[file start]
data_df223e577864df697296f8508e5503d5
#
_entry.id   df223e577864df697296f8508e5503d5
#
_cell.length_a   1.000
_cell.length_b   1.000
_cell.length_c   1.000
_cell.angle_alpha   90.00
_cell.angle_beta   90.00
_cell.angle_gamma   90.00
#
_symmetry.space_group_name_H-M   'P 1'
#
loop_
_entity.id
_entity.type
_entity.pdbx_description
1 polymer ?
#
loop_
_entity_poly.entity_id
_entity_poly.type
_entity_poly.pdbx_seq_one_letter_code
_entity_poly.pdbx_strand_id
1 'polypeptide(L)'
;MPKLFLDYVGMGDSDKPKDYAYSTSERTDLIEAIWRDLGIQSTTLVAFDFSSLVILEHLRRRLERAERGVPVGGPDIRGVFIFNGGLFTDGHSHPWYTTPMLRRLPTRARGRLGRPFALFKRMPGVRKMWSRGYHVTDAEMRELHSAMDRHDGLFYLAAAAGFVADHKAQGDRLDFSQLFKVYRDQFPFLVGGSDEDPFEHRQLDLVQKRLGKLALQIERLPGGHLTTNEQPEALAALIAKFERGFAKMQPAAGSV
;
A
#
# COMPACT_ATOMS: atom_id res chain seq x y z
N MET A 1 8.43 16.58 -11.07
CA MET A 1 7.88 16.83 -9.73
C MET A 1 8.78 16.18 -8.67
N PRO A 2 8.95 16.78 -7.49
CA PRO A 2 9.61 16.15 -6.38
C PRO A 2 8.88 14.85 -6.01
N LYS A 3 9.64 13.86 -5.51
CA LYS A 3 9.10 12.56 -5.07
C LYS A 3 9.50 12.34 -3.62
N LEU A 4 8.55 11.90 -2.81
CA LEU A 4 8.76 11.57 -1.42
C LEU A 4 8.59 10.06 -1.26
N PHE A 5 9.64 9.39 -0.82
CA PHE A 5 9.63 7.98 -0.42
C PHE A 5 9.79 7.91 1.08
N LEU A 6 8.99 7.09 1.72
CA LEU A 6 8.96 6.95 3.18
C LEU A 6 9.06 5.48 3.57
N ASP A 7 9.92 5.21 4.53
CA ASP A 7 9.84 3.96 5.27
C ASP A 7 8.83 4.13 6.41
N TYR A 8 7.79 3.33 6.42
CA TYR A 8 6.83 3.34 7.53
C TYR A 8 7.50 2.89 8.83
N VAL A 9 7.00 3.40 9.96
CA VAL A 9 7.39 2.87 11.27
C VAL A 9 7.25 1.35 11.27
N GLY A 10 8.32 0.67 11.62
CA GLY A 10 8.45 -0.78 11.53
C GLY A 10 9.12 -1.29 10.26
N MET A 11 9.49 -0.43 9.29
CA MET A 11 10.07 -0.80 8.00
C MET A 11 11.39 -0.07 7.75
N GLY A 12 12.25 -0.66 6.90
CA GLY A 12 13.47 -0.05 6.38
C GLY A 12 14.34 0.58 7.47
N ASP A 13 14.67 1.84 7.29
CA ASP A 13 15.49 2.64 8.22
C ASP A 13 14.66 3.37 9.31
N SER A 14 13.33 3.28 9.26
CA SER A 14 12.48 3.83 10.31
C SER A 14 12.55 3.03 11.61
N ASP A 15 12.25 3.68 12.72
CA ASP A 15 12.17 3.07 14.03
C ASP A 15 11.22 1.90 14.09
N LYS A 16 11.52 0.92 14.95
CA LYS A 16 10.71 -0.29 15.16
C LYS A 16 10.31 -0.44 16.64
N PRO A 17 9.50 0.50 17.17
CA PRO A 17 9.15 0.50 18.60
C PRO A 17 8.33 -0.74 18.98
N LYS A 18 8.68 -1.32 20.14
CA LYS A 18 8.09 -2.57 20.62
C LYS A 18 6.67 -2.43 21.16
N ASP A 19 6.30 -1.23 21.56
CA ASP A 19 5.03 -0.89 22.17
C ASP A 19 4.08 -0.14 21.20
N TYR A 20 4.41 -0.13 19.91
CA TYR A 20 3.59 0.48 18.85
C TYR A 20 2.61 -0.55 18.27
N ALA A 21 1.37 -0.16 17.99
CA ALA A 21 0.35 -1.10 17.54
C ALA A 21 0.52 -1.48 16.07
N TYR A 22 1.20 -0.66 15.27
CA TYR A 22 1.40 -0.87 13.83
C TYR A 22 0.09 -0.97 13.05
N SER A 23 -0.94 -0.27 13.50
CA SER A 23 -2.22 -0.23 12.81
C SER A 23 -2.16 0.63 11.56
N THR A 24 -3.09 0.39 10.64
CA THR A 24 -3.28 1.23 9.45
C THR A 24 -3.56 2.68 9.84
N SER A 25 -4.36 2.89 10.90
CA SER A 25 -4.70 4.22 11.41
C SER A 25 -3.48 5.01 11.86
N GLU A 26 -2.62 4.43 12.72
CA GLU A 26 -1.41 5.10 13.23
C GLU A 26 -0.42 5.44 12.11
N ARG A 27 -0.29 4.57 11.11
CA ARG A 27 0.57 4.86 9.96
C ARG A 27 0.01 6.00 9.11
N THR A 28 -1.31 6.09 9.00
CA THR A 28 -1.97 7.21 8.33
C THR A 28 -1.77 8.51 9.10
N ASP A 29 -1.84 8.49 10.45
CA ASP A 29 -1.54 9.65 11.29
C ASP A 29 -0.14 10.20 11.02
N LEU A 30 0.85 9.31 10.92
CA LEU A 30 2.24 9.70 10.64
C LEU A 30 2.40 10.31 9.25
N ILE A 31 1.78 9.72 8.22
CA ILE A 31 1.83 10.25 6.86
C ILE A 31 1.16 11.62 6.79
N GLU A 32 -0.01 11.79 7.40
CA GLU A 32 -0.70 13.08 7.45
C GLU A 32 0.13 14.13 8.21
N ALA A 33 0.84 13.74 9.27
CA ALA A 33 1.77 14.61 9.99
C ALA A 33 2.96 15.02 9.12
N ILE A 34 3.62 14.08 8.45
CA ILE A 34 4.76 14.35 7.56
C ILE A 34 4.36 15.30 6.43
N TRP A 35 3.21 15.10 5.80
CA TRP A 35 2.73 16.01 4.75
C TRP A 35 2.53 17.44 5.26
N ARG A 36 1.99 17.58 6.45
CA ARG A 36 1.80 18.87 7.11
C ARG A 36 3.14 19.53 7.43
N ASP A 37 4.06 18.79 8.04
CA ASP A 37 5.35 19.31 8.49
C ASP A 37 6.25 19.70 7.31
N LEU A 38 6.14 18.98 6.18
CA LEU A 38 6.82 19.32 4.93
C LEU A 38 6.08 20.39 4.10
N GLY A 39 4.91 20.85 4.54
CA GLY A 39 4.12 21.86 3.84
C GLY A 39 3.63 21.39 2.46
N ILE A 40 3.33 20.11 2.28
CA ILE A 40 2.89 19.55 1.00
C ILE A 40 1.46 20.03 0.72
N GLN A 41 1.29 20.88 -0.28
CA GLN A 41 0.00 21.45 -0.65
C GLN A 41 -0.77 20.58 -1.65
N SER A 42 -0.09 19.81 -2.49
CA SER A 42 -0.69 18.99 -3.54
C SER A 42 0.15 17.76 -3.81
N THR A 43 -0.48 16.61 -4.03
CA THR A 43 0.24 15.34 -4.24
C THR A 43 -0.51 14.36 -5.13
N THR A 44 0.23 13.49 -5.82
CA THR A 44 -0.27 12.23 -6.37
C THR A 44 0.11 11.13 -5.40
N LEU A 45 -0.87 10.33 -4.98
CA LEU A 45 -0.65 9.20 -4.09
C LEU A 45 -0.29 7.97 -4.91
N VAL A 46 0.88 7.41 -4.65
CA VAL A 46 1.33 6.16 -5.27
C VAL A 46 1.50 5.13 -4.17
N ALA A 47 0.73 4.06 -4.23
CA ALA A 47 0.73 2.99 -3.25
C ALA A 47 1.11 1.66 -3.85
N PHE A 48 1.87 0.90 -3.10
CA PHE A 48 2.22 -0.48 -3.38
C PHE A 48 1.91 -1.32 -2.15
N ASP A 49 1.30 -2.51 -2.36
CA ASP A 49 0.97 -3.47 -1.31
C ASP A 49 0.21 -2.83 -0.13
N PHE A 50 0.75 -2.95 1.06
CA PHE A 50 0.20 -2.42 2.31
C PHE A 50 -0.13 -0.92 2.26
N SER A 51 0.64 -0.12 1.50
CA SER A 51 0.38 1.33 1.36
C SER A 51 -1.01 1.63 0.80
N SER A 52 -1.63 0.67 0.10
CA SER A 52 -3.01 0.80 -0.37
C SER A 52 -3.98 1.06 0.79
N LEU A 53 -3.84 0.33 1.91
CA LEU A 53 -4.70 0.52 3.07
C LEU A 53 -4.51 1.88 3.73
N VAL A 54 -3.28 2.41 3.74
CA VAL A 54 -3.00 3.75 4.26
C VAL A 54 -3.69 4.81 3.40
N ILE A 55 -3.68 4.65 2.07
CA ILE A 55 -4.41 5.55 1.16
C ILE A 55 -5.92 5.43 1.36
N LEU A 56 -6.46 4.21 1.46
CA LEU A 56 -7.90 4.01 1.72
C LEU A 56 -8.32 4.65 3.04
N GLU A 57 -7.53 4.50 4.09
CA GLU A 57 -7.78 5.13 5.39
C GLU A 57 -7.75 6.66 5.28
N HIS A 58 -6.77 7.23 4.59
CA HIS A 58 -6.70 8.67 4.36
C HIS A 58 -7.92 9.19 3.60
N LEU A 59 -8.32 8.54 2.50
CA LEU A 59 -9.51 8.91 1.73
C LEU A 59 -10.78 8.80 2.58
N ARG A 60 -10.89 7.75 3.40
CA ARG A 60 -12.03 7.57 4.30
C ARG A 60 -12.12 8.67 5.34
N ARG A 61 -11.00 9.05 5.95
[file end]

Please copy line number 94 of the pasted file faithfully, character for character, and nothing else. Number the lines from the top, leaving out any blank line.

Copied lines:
N TYR A 22 1.20 -0.66 15.27